Honduran Union Leader, Family Leave Home after Threats
Honduran union leader Nelson Geovanni Nuñez Chavez was forced to leave his home with his family last week after repeatedly being followed and harassed, according to the Honduras-based nonprofit ACI-Participa. Nuñez Chavez is technical adviser to the Honduran agricultural workers’ union, Sindicato de Trabajadores de la Agroindustria y Similares (STAS), and host of the radio program, “The Unionist, Live.”
In late October and early November, strangers in a black pickup truck with tinted windows repeatedly parked outside Nuñez Chavez’s home in El Progreso and took photos of the house from different angles, according to ACI-Participa. Nuñez Chavez says he when he attempted to file a report with the police officials, they would not accept it because they said no harm had occurred.
Nuñez Chavez’s radio host predecessor, José María Martínez, a STAS ally, was forced to leave the country in July 2014 following repeated death threats against him and his family. At least nine union leaders have been attacked or killed in Honduras this year, and others have been threatened with violence. (ACI-Participa recently released a report, in Spanish, documenting violence against union leaders.)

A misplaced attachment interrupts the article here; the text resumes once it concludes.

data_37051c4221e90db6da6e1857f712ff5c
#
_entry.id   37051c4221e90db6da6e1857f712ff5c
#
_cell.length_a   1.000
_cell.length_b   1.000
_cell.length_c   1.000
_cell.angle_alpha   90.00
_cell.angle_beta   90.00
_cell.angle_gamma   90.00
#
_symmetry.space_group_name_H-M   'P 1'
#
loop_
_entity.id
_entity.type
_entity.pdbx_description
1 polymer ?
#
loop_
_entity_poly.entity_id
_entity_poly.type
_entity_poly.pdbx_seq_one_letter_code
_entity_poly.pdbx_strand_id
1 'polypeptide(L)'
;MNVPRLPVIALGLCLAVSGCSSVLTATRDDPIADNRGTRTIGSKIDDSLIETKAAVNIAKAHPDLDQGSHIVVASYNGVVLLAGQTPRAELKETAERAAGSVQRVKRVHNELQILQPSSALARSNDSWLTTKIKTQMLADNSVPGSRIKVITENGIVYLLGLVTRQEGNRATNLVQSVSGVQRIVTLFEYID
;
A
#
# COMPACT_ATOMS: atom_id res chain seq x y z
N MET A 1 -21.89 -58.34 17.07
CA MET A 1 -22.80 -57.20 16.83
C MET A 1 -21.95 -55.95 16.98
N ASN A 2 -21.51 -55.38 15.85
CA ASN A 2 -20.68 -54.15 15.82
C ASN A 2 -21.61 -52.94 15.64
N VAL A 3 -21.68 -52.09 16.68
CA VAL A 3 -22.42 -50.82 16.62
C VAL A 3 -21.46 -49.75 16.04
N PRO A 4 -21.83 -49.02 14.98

El Progreso, in northern Honduras, is surrounded by plantations producing palm oil, bananas and vegetables. Nelson Nuñez is among union leaders helping agricultural workers who are contracted or employed in the sector to form a union.
In September, STAS President Tomás Membreño Pérez received death threats by phone and on Facebook and was followed as he traveled to the Santa Rita banana plantation where he was helping workers get a voice on the job. Like several union leaders threatened, attacked or murdered, Pérez is a member of the Network of Unionists against Antiunion Violence. The network, which includes ACI-Participa and the Solidarity Center, was launched late last year to combat government corruption and stand up to increasing violence and threats against worker rights activists.
Violence against union leaders in Honduras nearly always goes unpunished, even though Honduras is under scrutiny for failure to enforce its labor laws. The United States is waiting for the Honduran government to present a corrective plan of action to address labor rights violations, a move required after the U.S. Department of Labor’s Office of Trade and Labor Affairs last year accepted a complaint under the labor chapter of the Central American Free Trade Agreement (CAFTA).
The AFL-CIO and 26 Honduran unions and civil society organizations filed the complaint in March 2012. In a February 2015 report, the U.S. Trade and Labor Affairs office said Honduras has made virtually no progress since then.
The network issued a public appeal to the national police, national commissioner for Human Rights, the Human Rights Department and other state institutions “to take the necessary measures to safeguard” Nelson Nuñez’s life.